In order to restore the Southern economy, the South must first accept the reality that they need help. The North and West must then help pay for Southern reconstruction. Taxes will be paid on a longer term so that they will not have to pay too much at one time. Also, because the South cannot regain money or their economy based solely on agriculture, industrialization must take place. The tax money will be used to build factories and repair their railroads. As a result, there will be more jobs for the southerners, especially the freedmen, and an easier method of transporting goods to the southern factories.

The role of the Union troops is solely to provide protection, regulation, and order. Union soldiers take no position in the local or state government. Their main priority is to ensure the enforcement of the law and to protect the freedmen. Various jurisdictions are assigned to a number of troops according to population. In areas where the black population quite high, elevated crime rate or an overall immense population will require the aid of more Union soldiers. Stations will maintain power in the time span of 6 months to a year if the area checks out (peace, no disruption, and no reported incidents). A failure to satisfy the check, troops shall remain in the area for another six months. Even after troops dispatch from a jurisdiction, regular check-ups are executed to ensure the safety of all civilians. If any cases of corruption or foul play is reported or suspected, the Union troops have the authority to reoccupy the area. In addition, the neglect to the law abiding the restrictions of freedmen will result in a prolonged occupation of the Union Army and rejection (pertaining to those limiting laws).

Our goal is to rebuild the south economically, politically, and socially by liberating the slaves, enforcing tolerance, and providing economic support through higher taxes for the construction of factories and the restoration of railroads.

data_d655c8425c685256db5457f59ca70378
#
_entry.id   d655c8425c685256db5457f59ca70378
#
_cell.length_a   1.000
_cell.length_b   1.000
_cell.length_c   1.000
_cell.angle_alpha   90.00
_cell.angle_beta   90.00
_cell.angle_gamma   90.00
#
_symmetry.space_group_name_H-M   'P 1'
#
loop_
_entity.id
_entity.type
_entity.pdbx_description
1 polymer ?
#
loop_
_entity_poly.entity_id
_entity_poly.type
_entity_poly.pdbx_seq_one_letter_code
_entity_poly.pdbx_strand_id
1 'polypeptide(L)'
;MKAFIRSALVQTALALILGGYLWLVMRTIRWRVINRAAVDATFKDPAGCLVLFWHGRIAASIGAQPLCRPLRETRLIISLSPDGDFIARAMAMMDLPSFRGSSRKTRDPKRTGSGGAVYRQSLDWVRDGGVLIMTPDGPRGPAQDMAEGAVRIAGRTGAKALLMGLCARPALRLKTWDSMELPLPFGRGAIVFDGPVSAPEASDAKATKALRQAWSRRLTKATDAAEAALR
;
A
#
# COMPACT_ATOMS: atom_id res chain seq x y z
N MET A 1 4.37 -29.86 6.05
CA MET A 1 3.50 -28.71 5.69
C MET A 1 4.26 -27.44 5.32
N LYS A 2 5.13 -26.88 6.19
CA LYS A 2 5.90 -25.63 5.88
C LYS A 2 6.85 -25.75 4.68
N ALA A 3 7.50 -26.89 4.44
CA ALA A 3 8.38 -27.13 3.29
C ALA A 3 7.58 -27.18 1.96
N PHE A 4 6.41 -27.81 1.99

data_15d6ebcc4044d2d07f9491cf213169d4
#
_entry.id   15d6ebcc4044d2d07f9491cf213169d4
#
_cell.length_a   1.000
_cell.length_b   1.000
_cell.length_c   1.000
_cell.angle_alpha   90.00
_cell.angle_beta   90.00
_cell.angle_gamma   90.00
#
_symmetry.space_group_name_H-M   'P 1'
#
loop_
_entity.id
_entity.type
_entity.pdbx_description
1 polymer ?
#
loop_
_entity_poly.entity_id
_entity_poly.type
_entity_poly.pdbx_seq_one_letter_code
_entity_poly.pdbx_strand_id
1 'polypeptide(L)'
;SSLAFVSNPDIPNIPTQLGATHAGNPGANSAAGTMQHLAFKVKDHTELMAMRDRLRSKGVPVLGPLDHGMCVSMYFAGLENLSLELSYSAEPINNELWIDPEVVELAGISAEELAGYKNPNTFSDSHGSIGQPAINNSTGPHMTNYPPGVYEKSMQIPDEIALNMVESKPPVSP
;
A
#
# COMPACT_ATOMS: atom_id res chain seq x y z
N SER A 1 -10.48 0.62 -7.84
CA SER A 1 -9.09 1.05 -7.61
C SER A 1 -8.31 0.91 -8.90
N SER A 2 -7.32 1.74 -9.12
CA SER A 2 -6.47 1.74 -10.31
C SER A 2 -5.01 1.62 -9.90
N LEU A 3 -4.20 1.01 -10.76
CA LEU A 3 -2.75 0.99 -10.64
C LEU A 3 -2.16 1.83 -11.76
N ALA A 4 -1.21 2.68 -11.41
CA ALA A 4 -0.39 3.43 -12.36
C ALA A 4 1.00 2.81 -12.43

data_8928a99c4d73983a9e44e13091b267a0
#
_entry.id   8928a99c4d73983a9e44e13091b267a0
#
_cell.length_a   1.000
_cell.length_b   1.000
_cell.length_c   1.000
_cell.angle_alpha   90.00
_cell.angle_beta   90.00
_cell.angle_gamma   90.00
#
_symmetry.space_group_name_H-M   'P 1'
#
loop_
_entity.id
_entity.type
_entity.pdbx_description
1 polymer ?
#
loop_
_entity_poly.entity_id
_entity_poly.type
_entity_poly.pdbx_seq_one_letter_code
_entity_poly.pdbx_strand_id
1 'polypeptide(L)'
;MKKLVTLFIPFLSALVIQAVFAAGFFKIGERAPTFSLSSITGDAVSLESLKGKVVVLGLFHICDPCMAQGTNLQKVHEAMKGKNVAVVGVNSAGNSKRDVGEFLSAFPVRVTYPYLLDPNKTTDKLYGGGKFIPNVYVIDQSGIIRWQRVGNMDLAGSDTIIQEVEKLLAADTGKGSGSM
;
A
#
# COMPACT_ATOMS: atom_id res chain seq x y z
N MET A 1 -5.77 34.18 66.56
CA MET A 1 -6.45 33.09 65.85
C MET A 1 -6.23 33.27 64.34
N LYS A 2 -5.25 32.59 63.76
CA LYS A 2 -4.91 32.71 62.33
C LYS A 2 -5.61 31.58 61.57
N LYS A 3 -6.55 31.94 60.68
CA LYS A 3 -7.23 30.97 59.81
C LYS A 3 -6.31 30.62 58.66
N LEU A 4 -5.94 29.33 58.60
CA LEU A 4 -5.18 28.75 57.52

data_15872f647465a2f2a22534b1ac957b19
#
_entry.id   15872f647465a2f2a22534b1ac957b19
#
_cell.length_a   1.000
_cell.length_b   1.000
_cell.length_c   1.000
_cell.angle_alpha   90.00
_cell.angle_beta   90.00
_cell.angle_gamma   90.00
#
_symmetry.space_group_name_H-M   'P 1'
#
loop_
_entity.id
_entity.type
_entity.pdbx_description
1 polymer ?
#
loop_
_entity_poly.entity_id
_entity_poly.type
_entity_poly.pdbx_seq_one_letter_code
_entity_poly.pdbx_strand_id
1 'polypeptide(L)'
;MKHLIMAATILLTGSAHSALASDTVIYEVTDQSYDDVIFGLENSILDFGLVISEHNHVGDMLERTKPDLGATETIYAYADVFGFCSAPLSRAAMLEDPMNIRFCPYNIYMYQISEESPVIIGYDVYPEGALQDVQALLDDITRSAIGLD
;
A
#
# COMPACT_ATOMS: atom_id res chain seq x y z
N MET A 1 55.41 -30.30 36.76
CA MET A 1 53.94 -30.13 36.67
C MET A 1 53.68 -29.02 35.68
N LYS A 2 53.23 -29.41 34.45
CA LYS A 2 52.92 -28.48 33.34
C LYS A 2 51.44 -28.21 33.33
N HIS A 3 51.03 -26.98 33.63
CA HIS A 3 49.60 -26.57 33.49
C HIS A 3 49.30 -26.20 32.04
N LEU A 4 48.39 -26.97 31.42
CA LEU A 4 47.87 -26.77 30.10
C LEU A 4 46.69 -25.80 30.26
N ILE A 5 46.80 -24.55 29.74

I want to first say that overall I thoroughly enjoyed you plan for Reconstruction. It appeared well thought out and intelligently written.

I like your idea of the suspended positions of the ex-confederates for two years. It makes a point to the ex-confederates without seeming overly harsh. However, while I personally like the idea that freedmen should have many rights already, I have to question the idea that the southern states would have the same opinion. It seems to me that this might lead to many revolts in the south despite the consequences and the south in general hating the north.

The next point is when you say, “Before states regain full rights and representation…” I am assuming you mean southern states, in which case I like the idea that there must be a oath of tolerance but who is going to enforce it?

I like the idea that the north and west must help in restoring the Southern economy. It somewhat balances out things between the North and South. I also like the idea of the taxes; while nobody likes them I think you explain well how they will be put to good use in the rebuilding of the southern economy.

Overall I like your ideas for reconstruction and believe that they would have worked well with a few small fixes.

Kathryn Maloy